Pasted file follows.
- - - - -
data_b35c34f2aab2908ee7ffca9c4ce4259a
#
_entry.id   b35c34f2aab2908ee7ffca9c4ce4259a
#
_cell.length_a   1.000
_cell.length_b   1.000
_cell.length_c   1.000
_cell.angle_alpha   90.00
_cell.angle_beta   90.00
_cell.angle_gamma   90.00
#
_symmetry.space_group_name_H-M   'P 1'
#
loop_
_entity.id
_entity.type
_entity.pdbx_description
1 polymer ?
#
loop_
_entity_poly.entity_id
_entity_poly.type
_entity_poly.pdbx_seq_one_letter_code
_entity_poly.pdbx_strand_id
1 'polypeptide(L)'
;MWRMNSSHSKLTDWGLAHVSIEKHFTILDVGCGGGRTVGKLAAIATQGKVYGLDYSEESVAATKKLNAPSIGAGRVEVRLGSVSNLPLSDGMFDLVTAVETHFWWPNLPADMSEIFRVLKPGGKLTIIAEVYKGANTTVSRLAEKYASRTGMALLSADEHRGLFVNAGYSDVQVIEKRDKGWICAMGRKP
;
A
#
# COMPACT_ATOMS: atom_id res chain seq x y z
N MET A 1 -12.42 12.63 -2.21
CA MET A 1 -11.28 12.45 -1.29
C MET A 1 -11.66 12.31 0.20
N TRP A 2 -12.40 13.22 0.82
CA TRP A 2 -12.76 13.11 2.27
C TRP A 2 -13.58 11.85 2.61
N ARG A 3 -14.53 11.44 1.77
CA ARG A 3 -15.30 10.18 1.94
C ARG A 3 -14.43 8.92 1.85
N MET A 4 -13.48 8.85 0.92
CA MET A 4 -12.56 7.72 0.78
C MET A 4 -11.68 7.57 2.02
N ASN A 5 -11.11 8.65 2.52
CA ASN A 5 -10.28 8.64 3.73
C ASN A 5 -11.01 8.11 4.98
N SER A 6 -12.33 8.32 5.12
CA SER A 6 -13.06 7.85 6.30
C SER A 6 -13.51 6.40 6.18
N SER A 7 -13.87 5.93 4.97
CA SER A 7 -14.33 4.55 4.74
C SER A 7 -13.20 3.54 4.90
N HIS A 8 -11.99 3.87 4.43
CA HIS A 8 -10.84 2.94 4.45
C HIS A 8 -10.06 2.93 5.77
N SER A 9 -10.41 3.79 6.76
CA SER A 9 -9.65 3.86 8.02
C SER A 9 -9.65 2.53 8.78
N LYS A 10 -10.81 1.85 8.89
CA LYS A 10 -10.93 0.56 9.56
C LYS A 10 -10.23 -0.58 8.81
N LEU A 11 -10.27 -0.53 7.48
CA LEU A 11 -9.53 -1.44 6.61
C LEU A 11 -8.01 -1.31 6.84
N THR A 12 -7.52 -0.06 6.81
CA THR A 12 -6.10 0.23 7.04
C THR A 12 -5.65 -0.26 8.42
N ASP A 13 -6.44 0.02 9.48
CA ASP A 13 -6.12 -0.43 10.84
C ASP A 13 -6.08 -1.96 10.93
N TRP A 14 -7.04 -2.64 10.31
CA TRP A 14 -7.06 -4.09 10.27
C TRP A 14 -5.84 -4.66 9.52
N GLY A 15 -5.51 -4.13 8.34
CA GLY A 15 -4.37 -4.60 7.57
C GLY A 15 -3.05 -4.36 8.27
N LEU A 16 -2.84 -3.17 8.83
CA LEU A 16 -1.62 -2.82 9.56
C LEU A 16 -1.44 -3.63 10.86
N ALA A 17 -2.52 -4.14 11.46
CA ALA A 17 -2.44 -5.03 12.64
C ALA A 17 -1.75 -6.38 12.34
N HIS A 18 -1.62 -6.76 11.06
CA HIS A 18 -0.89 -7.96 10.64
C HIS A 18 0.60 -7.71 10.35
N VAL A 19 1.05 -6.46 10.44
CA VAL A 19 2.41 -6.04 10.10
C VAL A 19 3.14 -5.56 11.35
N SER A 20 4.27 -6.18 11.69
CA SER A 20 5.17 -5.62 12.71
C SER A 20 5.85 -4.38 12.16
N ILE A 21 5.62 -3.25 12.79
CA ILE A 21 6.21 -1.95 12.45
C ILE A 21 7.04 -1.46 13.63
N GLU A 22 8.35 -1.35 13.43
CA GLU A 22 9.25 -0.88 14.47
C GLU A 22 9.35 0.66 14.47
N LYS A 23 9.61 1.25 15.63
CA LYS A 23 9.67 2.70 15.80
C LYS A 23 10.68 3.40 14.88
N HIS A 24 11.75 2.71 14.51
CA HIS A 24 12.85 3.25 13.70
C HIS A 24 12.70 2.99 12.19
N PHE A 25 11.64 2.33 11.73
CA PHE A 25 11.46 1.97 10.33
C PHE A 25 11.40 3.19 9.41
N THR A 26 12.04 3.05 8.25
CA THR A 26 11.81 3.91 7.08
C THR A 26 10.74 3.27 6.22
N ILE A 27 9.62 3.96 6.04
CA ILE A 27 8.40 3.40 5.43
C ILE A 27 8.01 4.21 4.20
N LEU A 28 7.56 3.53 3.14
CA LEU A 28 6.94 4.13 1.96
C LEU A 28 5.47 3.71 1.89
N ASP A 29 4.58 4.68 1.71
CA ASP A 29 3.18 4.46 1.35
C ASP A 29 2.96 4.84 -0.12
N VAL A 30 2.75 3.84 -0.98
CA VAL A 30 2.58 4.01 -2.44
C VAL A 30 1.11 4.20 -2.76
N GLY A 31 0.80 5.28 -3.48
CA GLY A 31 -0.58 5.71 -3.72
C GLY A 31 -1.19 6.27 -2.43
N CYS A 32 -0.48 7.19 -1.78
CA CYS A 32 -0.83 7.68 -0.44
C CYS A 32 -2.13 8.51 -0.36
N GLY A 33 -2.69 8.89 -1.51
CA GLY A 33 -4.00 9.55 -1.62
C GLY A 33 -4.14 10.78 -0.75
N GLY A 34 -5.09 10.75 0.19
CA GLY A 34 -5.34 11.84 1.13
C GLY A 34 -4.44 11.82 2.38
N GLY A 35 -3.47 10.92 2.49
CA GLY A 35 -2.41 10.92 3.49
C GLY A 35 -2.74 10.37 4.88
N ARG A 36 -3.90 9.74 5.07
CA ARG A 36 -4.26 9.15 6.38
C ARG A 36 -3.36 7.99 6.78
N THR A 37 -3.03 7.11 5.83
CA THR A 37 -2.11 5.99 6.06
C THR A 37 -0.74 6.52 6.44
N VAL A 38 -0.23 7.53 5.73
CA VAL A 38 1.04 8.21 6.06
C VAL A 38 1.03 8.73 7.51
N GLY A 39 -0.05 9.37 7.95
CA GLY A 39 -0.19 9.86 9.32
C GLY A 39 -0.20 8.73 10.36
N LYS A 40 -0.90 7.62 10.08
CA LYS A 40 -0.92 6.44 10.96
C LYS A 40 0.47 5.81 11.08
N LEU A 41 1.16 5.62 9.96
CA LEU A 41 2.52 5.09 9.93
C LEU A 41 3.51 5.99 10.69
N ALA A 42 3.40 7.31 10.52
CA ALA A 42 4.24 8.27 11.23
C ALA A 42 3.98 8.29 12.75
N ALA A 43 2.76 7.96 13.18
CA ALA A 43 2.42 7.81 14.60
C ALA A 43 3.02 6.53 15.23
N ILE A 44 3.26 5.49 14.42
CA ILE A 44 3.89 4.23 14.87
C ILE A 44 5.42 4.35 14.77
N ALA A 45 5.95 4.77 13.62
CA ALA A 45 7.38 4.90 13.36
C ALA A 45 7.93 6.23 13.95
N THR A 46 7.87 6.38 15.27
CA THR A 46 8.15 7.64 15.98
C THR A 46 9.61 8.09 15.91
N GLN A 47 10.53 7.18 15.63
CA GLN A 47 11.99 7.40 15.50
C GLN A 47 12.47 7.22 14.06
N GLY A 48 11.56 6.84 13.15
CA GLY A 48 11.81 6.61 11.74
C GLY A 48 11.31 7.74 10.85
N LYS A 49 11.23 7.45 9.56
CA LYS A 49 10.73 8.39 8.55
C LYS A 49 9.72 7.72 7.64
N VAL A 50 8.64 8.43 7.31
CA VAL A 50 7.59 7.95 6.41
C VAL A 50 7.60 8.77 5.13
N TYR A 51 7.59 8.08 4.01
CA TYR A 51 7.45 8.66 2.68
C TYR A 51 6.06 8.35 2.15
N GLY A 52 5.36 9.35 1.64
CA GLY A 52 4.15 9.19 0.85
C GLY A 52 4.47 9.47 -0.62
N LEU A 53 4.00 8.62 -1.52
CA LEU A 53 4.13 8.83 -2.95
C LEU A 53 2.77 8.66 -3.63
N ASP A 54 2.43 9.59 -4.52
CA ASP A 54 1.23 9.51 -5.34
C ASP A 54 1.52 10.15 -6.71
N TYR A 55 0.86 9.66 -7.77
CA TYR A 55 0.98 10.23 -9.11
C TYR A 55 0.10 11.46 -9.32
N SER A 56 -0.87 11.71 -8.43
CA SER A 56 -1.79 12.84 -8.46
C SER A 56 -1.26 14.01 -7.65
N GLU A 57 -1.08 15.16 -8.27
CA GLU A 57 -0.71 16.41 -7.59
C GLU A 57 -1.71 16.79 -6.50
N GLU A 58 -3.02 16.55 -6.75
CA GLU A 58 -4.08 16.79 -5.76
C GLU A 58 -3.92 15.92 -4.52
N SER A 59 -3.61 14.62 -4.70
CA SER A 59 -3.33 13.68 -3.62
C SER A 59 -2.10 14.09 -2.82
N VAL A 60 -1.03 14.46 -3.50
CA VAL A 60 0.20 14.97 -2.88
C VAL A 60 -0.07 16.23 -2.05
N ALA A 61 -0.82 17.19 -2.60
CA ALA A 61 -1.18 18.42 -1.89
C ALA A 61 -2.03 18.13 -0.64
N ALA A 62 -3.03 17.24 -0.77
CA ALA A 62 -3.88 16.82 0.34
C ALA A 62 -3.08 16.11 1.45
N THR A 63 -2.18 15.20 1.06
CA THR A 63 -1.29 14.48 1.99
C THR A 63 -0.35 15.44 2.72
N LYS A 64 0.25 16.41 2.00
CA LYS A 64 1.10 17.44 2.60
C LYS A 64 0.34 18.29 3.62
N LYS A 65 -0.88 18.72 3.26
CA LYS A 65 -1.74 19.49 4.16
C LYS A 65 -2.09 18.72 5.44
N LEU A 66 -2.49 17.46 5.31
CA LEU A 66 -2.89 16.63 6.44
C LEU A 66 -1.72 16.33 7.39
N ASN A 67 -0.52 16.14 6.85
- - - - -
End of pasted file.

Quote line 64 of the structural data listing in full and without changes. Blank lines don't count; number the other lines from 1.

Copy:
N THR A 12 -7.52 -0.06 6.81